Task Perception: Firstly when approaching a study task the learner sets to understand the task, its purpose and their motivation towards it. They gather information on the task itself, their own current levels of understanding, their readiness and the environmental factors that may help or hinder.
Goal Setting & Planning: Once the task is fully perceived, the learner then sets about making tangible goals and makes a plan to achieve this goal. The goals may depend on how they perceive the task. If they find they lack motivation to do the task, they may seek how to motivate themselves. They may set personal rewards. If the environment is not conducive to learning they may set about changing this. If the task needs a particular amount of protected time the goal will also involve freeing up this time. This step shows clear ownership of the task and not a begrudging procrastination. The plan will be on how to achieve these goals.
Enacting the Plan/Study Tactics: Once the plan is set, they will set about deploying the study strategies and enacting this plan. The action may use various learning strategies both intrinsically present but also extrinsically learnt. It is apparent from research that successful learners employ a variety of learning strategies. They may read, watch a video, consult a friend or a peer, practice problem solving, seek out other resources and all in all take control and ownership over their learning strategies.
Adaptation: This is the last phase according to Winne and Hadwin. Here students evaluate their learning and see how successful they have been against standardised measures. They may then modify their learning goals, plans and strategies towards a better outcome. This self evaluation is key to ongoing motivation. Self regulated learners do not beat themselves up if a strategy fails, they simply adapt and move on.
The 'Habits' of a Self Regulated Learner
Many of us may possess aspects of SRL to varying degrees. It is worth identifying all the habits and traits of a Self Regulated Learner so that we can understand, nurture, develop and self assess these skills and behaviours.
So what are the habits of a learner who can successfully self- regulate?
The habits can be categorised as personal study habits, personal behaviours and environmental structuring.
SELF REGULATION STRATEGIES
PERSONAL STUDY HABITS
Task Outlining, summarising, highlighting, flash cards, index, drawing diagrams, mind maps, charts.
Goal Setting/ Planning
sequencing, Time Management, task breakdown into bite sized chunks, pacing.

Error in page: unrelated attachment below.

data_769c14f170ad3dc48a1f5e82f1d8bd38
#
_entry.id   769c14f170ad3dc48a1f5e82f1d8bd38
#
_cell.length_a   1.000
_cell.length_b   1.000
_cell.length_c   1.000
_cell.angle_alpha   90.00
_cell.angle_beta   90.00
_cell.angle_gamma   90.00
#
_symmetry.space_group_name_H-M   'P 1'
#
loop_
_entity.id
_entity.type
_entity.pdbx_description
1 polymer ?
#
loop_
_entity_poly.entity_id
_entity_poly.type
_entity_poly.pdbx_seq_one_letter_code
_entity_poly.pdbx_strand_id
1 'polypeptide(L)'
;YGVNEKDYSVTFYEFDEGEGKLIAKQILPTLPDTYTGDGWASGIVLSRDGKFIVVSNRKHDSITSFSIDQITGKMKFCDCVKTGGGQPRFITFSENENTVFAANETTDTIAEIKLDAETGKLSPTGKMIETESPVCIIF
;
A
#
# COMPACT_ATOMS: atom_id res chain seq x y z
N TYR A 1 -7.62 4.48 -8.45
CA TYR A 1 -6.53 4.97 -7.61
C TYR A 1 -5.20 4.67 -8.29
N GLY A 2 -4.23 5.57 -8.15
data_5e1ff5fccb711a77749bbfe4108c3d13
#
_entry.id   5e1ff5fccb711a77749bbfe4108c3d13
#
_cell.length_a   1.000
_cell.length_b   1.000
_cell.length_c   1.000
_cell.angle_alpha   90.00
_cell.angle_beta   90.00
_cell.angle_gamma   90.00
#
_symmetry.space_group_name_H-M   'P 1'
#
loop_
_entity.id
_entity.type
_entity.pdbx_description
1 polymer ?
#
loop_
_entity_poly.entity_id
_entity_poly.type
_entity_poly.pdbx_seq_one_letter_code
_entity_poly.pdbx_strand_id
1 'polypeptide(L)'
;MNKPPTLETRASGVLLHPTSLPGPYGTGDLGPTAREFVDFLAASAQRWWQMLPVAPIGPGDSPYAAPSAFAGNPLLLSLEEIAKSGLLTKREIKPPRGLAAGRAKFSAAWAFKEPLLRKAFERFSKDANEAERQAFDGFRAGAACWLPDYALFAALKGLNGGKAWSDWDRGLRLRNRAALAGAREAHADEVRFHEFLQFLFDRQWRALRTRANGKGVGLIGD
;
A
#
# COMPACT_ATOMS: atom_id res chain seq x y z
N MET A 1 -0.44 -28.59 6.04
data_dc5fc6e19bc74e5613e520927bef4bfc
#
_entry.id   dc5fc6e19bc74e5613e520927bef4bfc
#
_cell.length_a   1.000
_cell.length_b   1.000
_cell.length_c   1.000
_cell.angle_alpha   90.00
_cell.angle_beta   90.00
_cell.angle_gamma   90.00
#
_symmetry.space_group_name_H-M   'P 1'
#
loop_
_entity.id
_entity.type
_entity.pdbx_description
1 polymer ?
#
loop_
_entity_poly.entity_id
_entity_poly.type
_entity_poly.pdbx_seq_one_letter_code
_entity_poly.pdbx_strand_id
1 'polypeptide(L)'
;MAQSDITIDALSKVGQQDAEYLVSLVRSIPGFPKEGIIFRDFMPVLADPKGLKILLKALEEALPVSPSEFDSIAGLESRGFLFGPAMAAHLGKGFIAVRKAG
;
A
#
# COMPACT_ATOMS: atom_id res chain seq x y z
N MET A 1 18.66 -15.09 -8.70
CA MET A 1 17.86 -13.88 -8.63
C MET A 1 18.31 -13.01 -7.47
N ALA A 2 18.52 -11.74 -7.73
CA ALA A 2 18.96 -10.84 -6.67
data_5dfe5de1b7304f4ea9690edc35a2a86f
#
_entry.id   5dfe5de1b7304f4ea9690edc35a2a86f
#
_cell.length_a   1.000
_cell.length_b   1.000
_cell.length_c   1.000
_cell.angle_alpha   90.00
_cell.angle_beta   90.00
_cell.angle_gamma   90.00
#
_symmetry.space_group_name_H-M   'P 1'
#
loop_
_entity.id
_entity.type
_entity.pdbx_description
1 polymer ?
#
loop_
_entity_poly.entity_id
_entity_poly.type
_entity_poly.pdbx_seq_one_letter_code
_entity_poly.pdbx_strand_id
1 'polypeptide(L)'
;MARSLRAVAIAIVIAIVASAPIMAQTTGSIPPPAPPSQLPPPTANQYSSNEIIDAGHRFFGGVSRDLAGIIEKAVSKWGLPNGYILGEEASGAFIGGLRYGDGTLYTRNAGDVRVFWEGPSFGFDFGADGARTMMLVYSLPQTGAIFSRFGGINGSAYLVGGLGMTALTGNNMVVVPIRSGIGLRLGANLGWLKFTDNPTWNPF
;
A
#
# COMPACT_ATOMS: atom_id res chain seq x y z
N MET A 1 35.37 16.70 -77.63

Monitoring/ Keeping Records
Notes keeping, list of errors made, personal record of marks and progress, portfolio based learning, keeping list of assignments.
Teaching someone else, verbal or written rehearsals, repetition, mnemonics.
Checking quality / progress, Reflective questioning: what am I being asked to do? Self- assessment, Self- feedback, Self instruction.
attributing success of failure more to one's own efforts than external factors; self treats and self punishments; delayed gratification; allowing personal reinforcement.
Seeking information sources
Library, Internet, Peers, Past tests, records, notes.
arranging quiet room, arranging study area, declutter, minimising distractions, task breakdown and timing breaks and relaxation in between.
Teachers, peers, family, role models
“If you want to teach people a new way of thinking, don't bother trying to teach them. Instead, give them a tool, the use of which will lead to new ways of thinking.”
― Richard Buckminster Fuller
- In Pursuit of Excellence
The pursuit of excellence is a vocation, a lifestyle and perhaps a lofty ambition. Just what is excellence? Can this be taught? If so do we have to be excellent ourselves in order to teach it and cultivate it?
- Self regulated learning is emerging as a strong foundation for life long learning. It can be intrinsically present and also extrinsically facilitated and taught.
- Not all successful learners are self-regulated- they may just be naturally 'gifted' and may perform well in an unchallenging curriculum but may fail to engage in a later context of a more intellectually demanding setting if they don't learn self-regulation.
- Research into self-regulated learners shows they share common traits and go through certain phases of self-regulation.
- The self regulated learning process involves key stages of seeking motivation to learn, strategising and enacting the strategy, self evaluation, self instruction and adaptation.
- Self-regulated learning leads to improved performance and successful outcomes lifelong.
- Self regulated Learning maybe context specific - where one maybe more self-regulated in one area and less so in another.
© Mohan Kumar 2012
Zimmerman, B.J. (1990). Self-regulated learning and academic achievement: An overview. Educational Psychologist, 25, 3-17.
Butler, D. L. & Winne, P.H. Feedback and self-regulated learning: A theoretical synthesis. Review of Educational Research, 65, 245-281.
Dweck, C.S., & Master, A. Self-Theories Motivate Self-Regulated Learning. In Schunk, D.H., & Zimmerman, B.J. (2008), Motivation and Self-Regulated Learning: Theory, Research, and Application (pp. 31–51). New York, NY: Routledge.
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Copyright © Mohan Kumar 2012